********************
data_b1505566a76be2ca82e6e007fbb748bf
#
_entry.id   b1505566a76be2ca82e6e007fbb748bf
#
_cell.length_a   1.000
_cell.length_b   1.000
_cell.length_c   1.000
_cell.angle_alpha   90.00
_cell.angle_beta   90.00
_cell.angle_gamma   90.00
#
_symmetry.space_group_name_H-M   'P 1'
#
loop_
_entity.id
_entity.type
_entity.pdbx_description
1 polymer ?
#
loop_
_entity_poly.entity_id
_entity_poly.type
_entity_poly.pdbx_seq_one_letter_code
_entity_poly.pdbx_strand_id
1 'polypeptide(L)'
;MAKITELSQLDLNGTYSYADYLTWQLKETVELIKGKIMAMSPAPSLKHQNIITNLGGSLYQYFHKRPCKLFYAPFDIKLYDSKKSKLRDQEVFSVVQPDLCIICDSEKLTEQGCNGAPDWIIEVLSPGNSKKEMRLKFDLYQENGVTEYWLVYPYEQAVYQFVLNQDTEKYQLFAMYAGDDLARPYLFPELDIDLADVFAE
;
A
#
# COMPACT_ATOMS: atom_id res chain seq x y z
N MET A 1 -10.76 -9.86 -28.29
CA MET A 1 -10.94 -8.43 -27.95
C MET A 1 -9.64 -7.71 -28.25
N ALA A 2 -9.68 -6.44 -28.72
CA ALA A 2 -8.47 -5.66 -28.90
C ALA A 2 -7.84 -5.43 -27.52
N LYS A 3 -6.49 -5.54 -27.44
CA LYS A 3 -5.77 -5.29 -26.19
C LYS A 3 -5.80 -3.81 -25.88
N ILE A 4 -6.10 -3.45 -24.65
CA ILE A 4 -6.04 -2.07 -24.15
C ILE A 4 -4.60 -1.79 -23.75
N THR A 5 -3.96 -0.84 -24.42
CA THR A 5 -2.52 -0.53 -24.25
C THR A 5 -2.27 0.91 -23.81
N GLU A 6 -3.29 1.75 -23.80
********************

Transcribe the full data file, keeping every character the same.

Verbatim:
data_b1505566a76be2ca82e6e007fbb748bf
#
_entry.id   b1505566a76be2ca82e6e007fbb748bf
#
_cell.length_a   1.000
_cell.length_b   1.000
_cell.length_c   1.000
_cell.angle_alpha   90.00
_cell.angle_beta   90.00
_cell.angle_gamma   90.00
#
_symmetry.space_group_name_H-M   'P 1'
#
loop_
_entity.id
_entity.type
_entity.pdbx_description
1 polymer ?
#
loop_
_entity_poly.entity_id
_entity_poly.type
_entity_poly.pdbx_seq_one_letter_code
_entity_poly.pdbx_strand_id
1 'polypeptide(L)'
;MAKITELSQLDLNGTYSYADYLTWQLKETVELIKGKIMAMSPAPSLKHQNIITNLGGSLYQYFHKRPCKLFYAPFDIKLYDSKKSKLRDQEVFSVVQPDLCIICDSEKLTEQGCNGAPDWIIEVLSPGNSKKEMRLKFDLYQENGVTEYWLVYPYEQAVYQFVLNQDTEKYQLFAMYAGDDLARPYLFPELDIDLADVFAE
;
A
#
# COMPACT_ATOMS: atom_id res chain seq x y z
N MET A 1 -10.76 -9.86 -28.29
CA MET A 1 -10.94 -8.43 -27.95
C MET A 1 -9.64 -7.71 -28.25
N ALA A 2 -9.68 -6.44 -28.72
CA ALA A 2 -8.47 -5.66 -28.90
C ALA A 2 -7.84 -5.43 -27.52
N LYS A 3 -6.49 -5.54 -27.44
CA LYS A 3 -5.77 -5.29 -26.19
C LYS A 3 -5.80 -3.81 -25.88
N ILE A 4 -6.10 -3.45 -24.65
CA ILE A 4 -6.04 -2.07 -24.15
C ILE A 4 -4.60 -1.79 -23.75
N THR A 5 -3.96 -0.84 -24.42
CA THR A 5 -2.52 -0.53 -24.25
C THR A 5 -2.27 0.91 -23.81
N GLU A 6 -3.29 1.75 -23.80